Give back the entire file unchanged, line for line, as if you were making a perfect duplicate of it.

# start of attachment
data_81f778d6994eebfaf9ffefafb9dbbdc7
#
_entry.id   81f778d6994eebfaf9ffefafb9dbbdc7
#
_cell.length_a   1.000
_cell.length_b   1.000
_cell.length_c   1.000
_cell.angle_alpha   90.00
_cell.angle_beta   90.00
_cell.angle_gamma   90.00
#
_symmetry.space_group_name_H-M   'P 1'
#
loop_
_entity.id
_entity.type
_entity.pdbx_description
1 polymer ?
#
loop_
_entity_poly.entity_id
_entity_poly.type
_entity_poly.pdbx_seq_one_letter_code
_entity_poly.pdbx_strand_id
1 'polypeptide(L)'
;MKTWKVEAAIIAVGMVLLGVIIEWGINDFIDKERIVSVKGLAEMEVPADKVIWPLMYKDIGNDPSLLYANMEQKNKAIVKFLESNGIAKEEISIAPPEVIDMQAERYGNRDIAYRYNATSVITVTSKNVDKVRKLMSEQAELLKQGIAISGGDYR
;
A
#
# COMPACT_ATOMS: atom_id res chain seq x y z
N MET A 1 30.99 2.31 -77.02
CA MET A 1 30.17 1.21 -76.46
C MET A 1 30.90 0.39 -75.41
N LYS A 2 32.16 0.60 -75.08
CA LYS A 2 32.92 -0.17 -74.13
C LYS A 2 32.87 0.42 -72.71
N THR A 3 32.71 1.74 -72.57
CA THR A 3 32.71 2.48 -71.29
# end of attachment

data_81f778d6994eebfaf9ffefafb9dbbdc7
#
_entry.id   81f778d6994eebfaf9ffefafb9dbbdc7
#
_cell.length_a   1.000
_cell.length_b   1.000
_cell.length_c   1.000
_cell.angle_alpha   90.00
_cell.angle_beta   90.00
_cell.angle_gamma   90.00
#
_symmetry.space_group_name_H-M   'P 1'
#
loop_
_entity.id
_entity.type
_entity.pdbx_description
1 polymer ?
#
loop_
_entity_poly.entity_id
_entity_poly.type
_entity_poly.pdbx_seq_one_letter_code
_entity_poly.pdbx_strand_id
1 'polypeptide(L)'
;MKTWKVEAAIIAVGMVLLGVIIEWGINDFIDKERIVSVKGLAEMEVPADKVIWPLMYKDIGNDPSLLYANMEQKNKAIVKFLESNGIAKEEISIAPPEVIDMQAERYGNRDIAYRYNATSVITVTSKNVDKVRKLMSEQAELLKQGIAISGGDYR
;
A
#
# COMPACT_ATOMS: atom_id res chain seq x y z
N MET A 1 30.99 2.31 -77.02
CA MET A 1 30.17 1.21 -76.46
C MET A 1 30.90 0.39 -75.41
N LYS A 2 32.16 0.60 -75.08
CA LYS A 2 32.92 -0.17 -74.13
C LYS A 2 32.87 0.42 -72.71
N THR A 3 32.71 1.74 -72.57
CA THR A 3 32.71 2.48 -71.29